Henham Hall 1530 Survey

There is a town adjoining to the said maner where be many fair houses well buylded and inhabited with honest persons which standith a myell from the said maner. The park called Henham Park is well enclosed with pale conteguyance about which is a high and dry champion ground and competently wooded very comodyous and parken where in be Redd dear”

The survey then goes on to describe the Manor House, built ‘in the middest of the said park’ round a square court, and entered by a brick and turretted three- storied gatehouse, facing south. On either side of the gatehouse were galleries, with oriel windows and chimneys. At the end of the western gallery was a ‘fair chapel’ with a quire, 50 feet long, and 20 feet wide. At the north end of the courtyard a great flight of wooden stairs led up to a large room ‘the Chamber of Presence 60 feet long, and 18 feet wide, with adjoining rooms looking into the garden, ‘very commodious for flavours of the herbs and view into the same’. From two little rooms near the Presence Chamber were windows opening into the Chapel. ‘to hear and see devyne servyce’.

The kitchens were to the east; a kitchen with two ranges, a wet larder, a dry larder, the pastry, the cellar and the Ewerye; the division of the kitchens is interesting, one for roasting, one for boiling, and the pastrey kitchen for baking. This survey follows the almost universal plan of a rich man’s house just before the Reformation, with wings of building enclosing a courtyard. As in the case of Henham, opposite the great Hall was always the gatehouse; on one side was the chapel, and completing the quadrangle were lodgings for guests and retainers of the household. From accounts kept by the Prior of Dunmow, also in the Public Records Office, he spent several Christmasses at Henham, and there are entries such as ‘rewards in my Lord of Sussex’s house 2/8, ‘reward to my Lord of Sussex’s cook 8d’ and the last Christmas,1535, ‘to my Lord of Sussex’s players 3 / 4. The next year the Priory was suppressed, and the Prior had gone, pensioned off at £ 20 a year.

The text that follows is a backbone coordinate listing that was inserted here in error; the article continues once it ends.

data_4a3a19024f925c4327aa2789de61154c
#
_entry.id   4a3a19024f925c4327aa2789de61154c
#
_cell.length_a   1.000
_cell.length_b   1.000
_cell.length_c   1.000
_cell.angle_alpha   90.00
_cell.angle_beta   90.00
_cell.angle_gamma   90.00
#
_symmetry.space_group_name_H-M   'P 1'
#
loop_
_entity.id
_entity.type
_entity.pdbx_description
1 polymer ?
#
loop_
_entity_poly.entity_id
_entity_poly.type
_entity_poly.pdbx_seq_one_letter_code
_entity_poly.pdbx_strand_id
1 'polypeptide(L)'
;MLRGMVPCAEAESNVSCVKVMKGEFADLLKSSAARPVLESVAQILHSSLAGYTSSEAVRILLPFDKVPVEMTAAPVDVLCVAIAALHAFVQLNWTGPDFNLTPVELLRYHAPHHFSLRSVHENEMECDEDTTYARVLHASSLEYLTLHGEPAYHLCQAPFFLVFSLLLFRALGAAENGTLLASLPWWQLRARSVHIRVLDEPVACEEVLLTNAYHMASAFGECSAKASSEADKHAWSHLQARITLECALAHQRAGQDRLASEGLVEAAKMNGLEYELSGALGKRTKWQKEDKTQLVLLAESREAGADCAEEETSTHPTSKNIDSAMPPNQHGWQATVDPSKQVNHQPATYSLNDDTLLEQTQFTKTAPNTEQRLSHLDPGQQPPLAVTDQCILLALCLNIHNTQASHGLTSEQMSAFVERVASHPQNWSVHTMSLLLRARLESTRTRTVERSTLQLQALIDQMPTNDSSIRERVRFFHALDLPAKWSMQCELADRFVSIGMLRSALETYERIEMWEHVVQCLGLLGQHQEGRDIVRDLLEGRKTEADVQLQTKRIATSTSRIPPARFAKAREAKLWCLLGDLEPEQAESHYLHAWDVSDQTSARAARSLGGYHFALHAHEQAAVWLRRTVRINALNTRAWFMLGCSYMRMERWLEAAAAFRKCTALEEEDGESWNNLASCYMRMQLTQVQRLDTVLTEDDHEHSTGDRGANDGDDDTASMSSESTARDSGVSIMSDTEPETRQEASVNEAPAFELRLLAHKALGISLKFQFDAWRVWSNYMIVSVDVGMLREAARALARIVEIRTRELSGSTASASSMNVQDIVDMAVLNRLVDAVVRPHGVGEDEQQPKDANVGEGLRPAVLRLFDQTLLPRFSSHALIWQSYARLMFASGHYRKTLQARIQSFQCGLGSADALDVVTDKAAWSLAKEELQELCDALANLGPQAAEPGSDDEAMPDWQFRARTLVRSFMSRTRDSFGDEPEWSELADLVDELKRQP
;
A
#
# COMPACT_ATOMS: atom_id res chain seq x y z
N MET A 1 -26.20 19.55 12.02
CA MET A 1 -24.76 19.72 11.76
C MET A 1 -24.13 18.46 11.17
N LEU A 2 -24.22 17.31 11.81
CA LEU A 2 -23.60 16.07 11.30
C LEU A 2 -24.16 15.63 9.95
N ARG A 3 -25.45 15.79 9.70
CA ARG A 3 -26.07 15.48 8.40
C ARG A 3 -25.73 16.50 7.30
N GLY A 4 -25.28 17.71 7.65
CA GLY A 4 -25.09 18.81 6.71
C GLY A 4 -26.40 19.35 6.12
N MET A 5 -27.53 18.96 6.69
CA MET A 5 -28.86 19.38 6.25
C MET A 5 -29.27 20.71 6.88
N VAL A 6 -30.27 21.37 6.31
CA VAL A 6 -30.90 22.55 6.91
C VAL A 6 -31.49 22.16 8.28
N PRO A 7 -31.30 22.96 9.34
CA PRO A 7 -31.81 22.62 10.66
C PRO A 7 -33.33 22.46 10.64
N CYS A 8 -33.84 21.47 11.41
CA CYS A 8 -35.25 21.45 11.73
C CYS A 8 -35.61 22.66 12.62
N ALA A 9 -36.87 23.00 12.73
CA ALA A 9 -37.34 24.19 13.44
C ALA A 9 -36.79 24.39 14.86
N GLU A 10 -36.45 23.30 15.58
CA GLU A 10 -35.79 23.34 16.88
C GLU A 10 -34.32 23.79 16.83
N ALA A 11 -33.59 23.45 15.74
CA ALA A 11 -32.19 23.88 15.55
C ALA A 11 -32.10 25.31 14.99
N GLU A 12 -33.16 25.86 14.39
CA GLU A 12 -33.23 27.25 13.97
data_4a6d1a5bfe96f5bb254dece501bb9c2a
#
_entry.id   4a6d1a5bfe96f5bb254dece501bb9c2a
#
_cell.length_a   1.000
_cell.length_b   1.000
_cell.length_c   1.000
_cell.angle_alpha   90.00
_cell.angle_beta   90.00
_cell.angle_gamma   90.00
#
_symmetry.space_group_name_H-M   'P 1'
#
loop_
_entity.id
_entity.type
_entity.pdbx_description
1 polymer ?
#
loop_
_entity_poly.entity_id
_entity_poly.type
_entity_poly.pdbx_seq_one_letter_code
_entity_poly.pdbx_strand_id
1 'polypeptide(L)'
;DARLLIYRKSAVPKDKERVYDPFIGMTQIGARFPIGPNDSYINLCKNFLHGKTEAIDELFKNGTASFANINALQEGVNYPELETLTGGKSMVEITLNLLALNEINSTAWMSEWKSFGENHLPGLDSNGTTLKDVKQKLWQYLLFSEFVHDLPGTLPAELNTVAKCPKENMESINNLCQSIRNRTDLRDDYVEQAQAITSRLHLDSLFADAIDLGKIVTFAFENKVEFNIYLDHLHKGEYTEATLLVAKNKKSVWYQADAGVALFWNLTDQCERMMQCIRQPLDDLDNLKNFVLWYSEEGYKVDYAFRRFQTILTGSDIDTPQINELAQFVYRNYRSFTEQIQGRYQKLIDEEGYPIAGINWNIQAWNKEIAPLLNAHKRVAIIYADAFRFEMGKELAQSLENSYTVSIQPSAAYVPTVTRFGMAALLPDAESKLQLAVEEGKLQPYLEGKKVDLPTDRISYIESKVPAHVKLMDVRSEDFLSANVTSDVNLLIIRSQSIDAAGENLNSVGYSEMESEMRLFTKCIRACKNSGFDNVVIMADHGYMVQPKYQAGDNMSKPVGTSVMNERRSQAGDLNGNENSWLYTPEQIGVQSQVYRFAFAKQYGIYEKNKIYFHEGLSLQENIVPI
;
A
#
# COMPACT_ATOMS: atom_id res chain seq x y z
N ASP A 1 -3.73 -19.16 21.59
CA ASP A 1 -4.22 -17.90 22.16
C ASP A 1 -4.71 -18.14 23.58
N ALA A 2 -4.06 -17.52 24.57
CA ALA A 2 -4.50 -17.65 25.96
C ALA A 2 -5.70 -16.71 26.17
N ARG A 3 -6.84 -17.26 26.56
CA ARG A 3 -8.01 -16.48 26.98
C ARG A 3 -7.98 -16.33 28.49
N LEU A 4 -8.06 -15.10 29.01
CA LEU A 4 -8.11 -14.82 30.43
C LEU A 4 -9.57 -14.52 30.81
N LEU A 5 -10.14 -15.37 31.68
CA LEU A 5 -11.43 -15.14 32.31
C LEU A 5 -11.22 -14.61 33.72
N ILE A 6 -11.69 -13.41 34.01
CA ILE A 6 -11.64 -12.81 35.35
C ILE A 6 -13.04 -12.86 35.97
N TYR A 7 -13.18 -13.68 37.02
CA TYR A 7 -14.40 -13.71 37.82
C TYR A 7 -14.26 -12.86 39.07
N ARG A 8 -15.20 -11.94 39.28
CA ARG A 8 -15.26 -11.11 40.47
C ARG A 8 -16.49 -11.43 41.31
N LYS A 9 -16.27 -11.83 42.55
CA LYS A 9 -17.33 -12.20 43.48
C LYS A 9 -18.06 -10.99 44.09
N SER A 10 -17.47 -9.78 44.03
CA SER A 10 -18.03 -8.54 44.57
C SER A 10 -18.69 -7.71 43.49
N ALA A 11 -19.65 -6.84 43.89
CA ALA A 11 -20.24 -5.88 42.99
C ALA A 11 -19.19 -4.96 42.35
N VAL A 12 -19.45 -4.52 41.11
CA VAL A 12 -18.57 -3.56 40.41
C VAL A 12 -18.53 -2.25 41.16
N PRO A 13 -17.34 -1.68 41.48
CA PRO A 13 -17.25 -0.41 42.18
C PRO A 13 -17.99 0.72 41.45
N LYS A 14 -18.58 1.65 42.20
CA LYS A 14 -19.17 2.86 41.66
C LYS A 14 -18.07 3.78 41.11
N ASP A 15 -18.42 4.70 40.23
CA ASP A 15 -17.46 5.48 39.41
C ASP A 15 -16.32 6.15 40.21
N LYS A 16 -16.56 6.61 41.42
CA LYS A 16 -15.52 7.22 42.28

By Miss Winmill – And the great house has gone too; the only later, and brief references to the Tudor house and park that I have found, come in the Quarter Sessions Rolls in October and December 1597, when local men broke ‘into the park of Robert, Earl of Sussex, called Henham Park, hunting with greyhounds, and killing deer’ and a reference to the park in a deed of 1753.